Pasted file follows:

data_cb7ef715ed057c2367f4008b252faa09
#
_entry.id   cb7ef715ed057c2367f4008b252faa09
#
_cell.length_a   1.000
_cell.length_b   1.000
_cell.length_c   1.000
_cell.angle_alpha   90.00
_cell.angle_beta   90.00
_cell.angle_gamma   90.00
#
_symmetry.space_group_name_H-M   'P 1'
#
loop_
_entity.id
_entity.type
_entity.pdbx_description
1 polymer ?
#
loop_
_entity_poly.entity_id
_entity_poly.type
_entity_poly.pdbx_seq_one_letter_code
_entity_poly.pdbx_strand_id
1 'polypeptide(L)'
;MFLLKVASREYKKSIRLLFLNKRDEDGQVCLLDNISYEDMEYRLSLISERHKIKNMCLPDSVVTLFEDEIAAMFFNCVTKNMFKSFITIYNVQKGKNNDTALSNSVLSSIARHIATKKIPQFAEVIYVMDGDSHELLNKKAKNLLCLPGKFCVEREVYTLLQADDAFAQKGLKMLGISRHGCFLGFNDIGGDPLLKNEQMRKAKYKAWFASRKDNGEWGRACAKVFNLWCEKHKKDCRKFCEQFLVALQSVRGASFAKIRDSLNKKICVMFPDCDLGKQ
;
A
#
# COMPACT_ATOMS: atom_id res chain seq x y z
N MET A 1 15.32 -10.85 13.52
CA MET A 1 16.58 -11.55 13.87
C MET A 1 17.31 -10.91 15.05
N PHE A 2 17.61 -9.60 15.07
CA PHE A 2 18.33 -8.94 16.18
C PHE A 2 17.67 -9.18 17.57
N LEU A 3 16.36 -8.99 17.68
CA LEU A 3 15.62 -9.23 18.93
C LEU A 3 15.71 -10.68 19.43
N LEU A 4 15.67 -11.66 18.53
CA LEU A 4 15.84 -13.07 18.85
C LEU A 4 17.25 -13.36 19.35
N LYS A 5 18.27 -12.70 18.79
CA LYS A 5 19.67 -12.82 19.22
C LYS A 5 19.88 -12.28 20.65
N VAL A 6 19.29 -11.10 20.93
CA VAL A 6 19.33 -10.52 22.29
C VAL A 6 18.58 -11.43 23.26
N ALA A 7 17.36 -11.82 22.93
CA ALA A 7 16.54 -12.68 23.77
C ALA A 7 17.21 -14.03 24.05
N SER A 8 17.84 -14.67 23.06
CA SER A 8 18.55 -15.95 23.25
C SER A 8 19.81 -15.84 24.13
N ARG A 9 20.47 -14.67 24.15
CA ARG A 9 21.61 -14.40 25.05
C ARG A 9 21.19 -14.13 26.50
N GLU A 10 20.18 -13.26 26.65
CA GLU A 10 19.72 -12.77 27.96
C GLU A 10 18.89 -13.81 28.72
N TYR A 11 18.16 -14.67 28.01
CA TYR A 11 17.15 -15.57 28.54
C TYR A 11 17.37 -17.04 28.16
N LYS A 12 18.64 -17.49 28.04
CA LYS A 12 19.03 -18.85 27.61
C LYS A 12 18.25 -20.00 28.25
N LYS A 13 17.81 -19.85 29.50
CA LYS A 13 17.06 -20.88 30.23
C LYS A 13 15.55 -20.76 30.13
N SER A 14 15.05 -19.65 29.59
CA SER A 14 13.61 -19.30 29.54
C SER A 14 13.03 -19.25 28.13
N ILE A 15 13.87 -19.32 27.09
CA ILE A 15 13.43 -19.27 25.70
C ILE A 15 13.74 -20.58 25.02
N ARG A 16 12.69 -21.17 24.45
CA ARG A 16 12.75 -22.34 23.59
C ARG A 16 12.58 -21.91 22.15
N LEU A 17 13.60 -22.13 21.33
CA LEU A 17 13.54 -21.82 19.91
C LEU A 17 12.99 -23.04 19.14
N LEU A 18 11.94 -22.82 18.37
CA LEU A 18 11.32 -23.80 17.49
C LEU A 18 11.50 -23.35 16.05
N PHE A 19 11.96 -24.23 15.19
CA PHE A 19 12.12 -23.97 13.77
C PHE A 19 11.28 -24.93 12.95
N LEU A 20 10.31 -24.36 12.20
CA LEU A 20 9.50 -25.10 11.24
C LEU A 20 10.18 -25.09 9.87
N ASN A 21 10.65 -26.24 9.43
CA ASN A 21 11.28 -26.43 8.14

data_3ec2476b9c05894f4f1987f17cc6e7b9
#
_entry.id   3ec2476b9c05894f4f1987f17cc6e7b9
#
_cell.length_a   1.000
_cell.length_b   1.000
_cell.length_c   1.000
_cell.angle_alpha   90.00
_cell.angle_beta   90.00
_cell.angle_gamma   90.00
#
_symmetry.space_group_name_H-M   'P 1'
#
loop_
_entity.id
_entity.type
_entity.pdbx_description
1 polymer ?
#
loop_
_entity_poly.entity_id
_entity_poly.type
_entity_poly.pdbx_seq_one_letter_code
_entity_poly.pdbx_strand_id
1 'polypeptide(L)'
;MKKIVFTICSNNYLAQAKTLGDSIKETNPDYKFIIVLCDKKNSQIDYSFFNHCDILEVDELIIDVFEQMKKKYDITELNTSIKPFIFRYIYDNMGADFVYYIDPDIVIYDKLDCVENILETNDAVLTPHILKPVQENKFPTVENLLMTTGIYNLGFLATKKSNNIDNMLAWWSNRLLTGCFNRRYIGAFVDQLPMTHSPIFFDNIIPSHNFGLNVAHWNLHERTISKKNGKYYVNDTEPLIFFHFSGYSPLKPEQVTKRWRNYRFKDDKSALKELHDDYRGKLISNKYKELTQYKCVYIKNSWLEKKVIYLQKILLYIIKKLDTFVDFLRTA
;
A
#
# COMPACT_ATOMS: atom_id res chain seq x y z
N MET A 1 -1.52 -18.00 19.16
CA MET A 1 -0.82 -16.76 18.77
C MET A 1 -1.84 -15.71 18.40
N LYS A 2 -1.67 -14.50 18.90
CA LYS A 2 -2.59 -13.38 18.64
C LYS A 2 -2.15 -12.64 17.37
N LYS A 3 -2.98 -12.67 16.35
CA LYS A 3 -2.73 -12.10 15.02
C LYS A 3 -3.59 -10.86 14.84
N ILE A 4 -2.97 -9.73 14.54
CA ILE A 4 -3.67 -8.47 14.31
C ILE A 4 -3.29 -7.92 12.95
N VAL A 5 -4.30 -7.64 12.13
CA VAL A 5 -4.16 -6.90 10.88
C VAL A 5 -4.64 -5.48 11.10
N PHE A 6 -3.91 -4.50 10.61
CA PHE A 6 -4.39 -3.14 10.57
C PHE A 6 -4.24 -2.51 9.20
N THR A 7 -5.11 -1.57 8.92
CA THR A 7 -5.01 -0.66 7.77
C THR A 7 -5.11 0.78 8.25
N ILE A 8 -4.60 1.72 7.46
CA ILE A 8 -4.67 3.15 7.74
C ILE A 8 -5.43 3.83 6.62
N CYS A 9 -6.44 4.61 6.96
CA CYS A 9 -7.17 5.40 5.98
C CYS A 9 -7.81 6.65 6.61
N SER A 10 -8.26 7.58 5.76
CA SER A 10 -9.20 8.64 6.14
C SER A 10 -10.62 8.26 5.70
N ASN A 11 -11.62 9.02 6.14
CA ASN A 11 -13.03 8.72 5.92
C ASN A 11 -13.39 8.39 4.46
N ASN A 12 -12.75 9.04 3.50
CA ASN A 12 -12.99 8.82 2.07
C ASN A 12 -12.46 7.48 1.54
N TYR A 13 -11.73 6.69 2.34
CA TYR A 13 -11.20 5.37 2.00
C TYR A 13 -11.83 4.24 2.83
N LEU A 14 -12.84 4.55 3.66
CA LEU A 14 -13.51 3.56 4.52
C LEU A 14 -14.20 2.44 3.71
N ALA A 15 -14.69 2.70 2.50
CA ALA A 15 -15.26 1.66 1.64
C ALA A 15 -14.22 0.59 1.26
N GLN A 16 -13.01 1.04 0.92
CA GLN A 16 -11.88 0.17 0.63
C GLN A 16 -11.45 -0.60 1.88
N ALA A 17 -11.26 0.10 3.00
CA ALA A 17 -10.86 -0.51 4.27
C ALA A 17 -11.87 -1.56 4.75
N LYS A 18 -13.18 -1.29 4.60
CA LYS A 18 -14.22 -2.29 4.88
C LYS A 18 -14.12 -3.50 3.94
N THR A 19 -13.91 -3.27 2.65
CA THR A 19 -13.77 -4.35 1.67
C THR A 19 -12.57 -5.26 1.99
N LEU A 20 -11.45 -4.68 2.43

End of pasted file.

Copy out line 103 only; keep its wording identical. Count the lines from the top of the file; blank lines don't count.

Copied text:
#